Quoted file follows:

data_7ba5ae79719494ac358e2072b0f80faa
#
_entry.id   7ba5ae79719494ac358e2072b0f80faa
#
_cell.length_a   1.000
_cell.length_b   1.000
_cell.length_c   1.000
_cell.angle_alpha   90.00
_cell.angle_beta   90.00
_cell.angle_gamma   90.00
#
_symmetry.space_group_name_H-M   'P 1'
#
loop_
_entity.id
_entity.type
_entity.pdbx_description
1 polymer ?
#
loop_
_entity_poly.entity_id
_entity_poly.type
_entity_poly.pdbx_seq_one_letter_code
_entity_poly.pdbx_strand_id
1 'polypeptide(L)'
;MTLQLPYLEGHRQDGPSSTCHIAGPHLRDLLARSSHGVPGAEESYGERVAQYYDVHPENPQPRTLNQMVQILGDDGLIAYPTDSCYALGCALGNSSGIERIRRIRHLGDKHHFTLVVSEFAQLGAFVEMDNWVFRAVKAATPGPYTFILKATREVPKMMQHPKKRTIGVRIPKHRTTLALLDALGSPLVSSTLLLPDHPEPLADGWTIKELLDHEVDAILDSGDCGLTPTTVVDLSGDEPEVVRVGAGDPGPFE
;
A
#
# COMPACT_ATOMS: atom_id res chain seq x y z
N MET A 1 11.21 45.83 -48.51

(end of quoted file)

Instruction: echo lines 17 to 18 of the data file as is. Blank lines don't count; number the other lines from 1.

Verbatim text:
_entity.pdbx_description
1 polymer ?